[erlang-questions] Measuring message queue delay

Dániel Szoboszlay dszoboszlay@REDACTED
Thu Apr 30 23:27:17 CEST 2015

```Although I agree that the "normal message triggers a marker" algorithm
solves the problem perfectly, I would also like to add a method to the
table that could give a reasonably good approximation of the message queue
delay without sending any marker messages. Just for the fun of it.

Once again, our process has two states: doing a measurement and not doing a
measurement. When it receives a message while not doing a measurement it
shall:

- Save the current length of its message queue (N)
- Save the current time (T1)
- Switch to doing a measurement state

While doing a measurement simply count the number of messages received
until we reach N messages. At this point save the current time (T2), and

T2 - T1 is a *lower limit* on the message queue delay (for this N-th
message), because the message we are processing at T2 was already in the
queue at T1. The actual delay may be somewhat larger, since the message
entered the queue at some T0 < T1 time.

We can also get an *upper limit* on the message queue delay if we'd check
the time (T3) at the processing of the N+1:th message: message N+1 was not
yet in the message queue at T1 and got out of the queue at T3, so spent at
most T3 - T1 time waiting.

One more thing to note: T3 = T2 + the time spent processing the N-th
message + the time spent between handling two messages (which is:
gen_server overhead, waiting for the next message to arrive and waiting for
the CPU to run). Since gen_server overhead is low and we can assume there
was no time spent waiting for the next message (that would mean the queue
is empty, and the delay is 0), we can approximate T3 as T2 + time spent
processing the N-th message (the error is the time spent waiting for the
CPU).

So when we finish processing the N-th message we will have a definite lower
limit and a quite accurate upper limit for the message queue delay. They
are not measured for the same message though, but as long as there are no
sudden jumps or drops in the message queue delay it doesn't really matter.

It's up to you whether you want to report both the upper and lower limits
as metrics or calculate a single value from them (e.g. take either of them,
calculate the average or whatever).

In case of gen_servers one possible caveat is that there may be system
messages in the queue as well which are not delivered to your callback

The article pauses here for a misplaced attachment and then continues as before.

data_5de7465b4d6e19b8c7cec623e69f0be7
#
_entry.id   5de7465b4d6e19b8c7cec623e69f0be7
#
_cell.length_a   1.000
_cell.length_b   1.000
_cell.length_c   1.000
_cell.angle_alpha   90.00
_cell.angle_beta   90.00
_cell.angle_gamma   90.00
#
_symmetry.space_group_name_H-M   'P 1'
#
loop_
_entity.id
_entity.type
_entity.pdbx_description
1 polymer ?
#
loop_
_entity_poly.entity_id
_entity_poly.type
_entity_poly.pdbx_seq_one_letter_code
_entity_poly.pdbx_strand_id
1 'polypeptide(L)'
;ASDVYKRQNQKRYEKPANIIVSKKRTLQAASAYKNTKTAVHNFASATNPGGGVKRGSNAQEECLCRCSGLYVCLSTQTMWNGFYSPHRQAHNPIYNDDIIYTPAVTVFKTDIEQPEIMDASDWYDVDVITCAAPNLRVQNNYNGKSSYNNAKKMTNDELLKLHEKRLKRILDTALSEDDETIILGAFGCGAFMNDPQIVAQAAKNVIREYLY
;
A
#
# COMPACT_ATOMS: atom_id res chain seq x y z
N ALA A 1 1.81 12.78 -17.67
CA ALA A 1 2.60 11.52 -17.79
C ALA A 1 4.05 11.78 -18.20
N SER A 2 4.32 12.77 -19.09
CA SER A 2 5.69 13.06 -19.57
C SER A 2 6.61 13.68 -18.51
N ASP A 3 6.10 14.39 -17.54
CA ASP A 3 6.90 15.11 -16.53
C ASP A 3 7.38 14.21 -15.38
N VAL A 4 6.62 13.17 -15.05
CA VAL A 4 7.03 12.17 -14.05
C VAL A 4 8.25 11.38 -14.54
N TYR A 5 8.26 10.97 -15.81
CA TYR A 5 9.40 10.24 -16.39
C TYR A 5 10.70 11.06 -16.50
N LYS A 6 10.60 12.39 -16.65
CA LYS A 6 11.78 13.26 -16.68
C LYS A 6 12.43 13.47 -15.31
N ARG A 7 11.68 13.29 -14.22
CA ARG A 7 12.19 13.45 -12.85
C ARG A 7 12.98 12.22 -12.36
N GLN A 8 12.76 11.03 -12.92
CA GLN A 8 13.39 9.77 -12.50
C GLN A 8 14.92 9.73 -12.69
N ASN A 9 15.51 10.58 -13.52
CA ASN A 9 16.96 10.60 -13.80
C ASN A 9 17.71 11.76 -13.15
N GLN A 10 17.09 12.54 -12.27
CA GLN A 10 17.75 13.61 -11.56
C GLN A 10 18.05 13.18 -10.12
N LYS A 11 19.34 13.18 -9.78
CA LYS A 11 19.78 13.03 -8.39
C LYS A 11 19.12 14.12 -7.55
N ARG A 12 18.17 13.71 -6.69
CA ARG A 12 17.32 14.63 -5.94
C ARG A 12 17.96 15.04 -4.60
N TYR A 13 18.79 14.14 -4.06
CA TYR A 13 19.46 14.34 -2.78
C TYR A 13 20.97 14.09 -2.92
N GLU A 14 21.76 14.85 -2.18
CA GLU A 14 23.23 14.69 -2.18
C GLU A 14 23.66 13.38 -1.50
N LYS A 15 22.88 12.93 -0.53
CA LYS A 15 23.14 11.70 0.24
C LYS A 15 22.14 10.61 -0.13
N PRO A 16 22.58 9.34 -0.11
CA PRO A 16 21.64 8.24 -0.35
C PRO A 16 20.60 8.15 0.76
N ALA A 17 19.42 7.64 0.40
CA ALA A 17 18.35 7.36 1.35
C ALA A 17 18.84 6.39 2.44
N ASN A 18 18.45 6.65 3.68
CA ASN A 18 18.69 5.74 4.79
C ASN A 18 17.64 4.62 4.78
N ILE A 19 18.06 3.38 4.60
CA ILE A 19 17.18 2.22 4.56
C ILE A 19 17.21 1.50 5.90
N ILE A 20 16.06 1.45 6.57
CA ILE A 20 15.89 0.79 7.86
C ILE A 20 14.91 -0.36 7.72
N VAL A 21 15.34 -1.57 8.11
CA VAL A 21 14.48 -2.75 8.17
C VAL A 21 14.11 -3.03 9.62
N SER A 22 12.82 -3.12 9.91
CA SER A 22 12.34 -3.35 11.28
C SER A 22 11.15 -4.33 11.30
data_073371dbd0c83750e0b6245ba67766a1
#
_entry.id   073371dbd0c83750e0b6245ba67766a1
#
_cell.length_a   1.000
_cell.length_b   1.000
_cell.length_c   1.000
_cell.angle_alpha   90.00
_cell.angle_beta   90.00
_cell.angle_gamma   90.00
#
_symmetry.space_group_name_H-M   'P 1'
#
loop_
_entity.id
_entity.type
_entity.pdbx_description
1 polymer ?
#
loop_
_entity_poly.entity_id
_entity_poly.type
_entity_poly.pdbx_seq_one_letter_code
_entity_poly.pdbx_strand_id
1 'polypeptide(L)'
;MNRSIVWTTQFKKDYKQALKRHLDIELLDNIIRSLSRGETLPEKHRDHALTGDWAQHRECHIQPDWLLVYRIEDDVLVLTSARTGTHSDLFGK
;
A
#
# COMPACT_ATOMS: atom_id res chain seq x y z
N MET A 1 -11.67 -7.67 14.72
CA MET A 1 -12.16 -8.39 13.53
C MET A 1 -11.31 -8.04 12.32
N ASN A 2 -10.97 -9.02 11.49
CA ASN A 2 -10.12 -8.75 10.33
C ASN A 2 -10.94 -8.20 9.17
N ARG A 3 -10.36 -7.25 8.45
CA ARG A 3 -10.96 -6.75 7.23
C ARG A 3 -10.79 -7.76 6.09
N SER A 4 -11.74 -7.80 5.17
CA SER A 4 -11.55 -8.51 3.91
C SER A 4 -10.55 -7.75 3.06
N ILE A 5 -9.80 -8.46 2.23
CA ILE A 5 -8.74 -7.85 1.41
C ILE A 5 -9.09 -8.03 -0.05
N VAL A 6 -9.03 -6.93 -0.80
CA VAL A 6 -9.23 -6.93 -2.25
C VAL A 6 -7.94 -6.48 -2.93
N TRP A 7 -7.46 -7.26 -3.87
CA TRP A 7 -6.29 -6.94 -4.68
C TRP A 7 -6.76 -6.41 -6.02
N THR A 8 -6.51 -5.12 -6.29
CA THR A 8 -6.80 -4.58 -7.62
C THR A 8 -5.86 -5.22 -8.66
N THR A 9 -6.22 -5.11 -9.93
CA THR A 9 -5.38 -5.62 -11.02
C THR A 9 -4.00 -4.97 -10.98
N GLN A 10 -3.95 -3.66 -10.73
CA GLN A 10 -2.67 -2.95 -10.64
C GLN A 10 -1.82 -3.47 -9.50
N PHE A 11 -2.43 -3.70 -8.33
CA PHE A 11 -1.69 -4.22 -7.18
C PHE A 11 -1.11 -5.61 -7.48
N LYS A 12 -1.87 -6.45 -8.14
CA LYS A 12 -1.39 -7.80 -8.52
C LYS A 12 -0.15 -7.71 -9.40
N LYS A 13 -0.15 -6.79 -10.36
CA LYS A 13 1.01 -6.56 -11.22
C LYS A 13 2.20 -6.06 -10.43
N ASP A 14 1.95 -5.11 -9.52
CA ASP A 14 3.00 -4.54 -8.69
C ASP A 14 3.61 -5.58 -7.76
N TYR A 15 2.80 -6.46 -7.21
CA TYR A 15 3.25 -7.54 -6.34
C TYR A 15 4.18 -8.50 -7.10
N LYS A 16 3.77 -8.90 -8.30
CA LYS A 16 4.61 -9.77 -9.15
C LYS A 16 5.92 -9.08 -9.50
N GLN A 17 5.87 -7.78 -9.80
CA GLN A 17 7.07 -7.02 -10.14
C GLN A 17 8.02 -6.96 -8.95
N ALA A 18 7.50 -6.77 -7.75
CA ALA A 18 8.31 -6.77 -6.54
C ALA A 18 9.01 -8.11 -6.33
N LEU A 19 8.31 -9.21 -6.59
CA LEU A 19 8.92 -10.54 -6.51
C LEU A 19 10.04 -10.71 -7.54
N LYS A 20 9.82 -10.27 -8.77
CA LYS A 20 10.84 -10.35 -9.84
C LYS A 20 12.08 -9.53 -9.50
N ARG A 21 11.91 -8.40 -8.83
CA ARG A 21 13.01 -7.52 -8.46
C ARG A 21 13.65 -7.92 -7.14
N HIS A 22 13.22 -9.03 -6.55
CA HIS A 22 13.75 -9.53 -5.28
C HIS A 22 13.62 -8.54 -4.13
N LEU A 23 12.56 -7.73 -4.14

module. This means your message counting will be off by one. But system
messages are extremely rare and unless the process is otherwise idle they
won't cause a significant measurement error.

Cheers,
Daniel

2015-04-29 17:50 GMT+02:00 Jesper Louis Andersen <
jesper.louis.andersen@REDACTED>:

>
> On Wed, Apr 29, 2015 at 11:12 AM, Roger Lipscombe <roger@REDACTED>
> wrote:
>
>> I thought of posting a message to self(), with a timestamp and then
>> measuring the delta. I could then post another one as soon as that
>> message is processed. Obviously, this leaves the process continually
>> looping, which is not good.
>>
>
> I don't think this should be thrown out. It is salvagable, I think, and
> here is how:
>
> We update our gen_server with a new element in the state record:
>
> -record(state, { ..., marker_active = false }).
>
> Whenever we get a normal message, we check this state:
>
> handle_call(Msg, From, #state { marker_active = false } = State) ->
>     self() ! {marker, erlang:monotonic_time()},
>     handle_call(Msg, From, State#state { marker_active = true });
> ....
>
> Of course handle_cast/2 and handle_info/2 needs the same treatment. This
> means whenever there is flow in the mailbox, we enable a marker with a
> timestamp.
>
> Now, we handle the marker:
>
> handle_info({marker, Old}, State) ->
>     Diff = erlang:monotonic_time() - Old,
>     report_to_hdrhistogram(erlang:convert_time_unit(Diff, native,
> milli_seconds)),
>     {noreply, State#state { marker_active = false }}
> ...
>
> This means once we get a marker, we process its queue sojourn latency, but
> we avoid reinjecting a new marker. The next processed message will do that.
>
> In turn, if you have 1 message going in, there will be exactly one marker.
> But if other processes manages to enter 100 messages between a marker and
> the next one, then we have one marker per 100 messages. The process will
> never spin if there is nothing to process. An alternative is to add some
> sampling interval delay:
>
> handle_info({marker, Old}, State) ->
>     Diff = erlang:monotonic_time() - Old,
>     report_to_hdrhistogram(erlang:convert_time_unit(Diff, native,
> milli_seconds)),
>     timer:send_after(50, self(), rearm_marker),
> handle_info(rearm_marker, State) ->
>     {noreply, State#state { marker_active = false }};
> ...
>
> which closes off the problem where you have markers all over the place all
> the time.
>
> The essential idea is to use the arrival of a "normal" message as a
> trigger for invoking a time sojourn marker. And never have the marker
> itself reinject a marker so it can't cycle. In turn, there has to be a flux
> through your mailbox queue for the markers to get added, and if there is no
> flux, no marker will ever get added. The really astute reader will prove my
> ramblings :)
>
> --
> J.
>
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>
>
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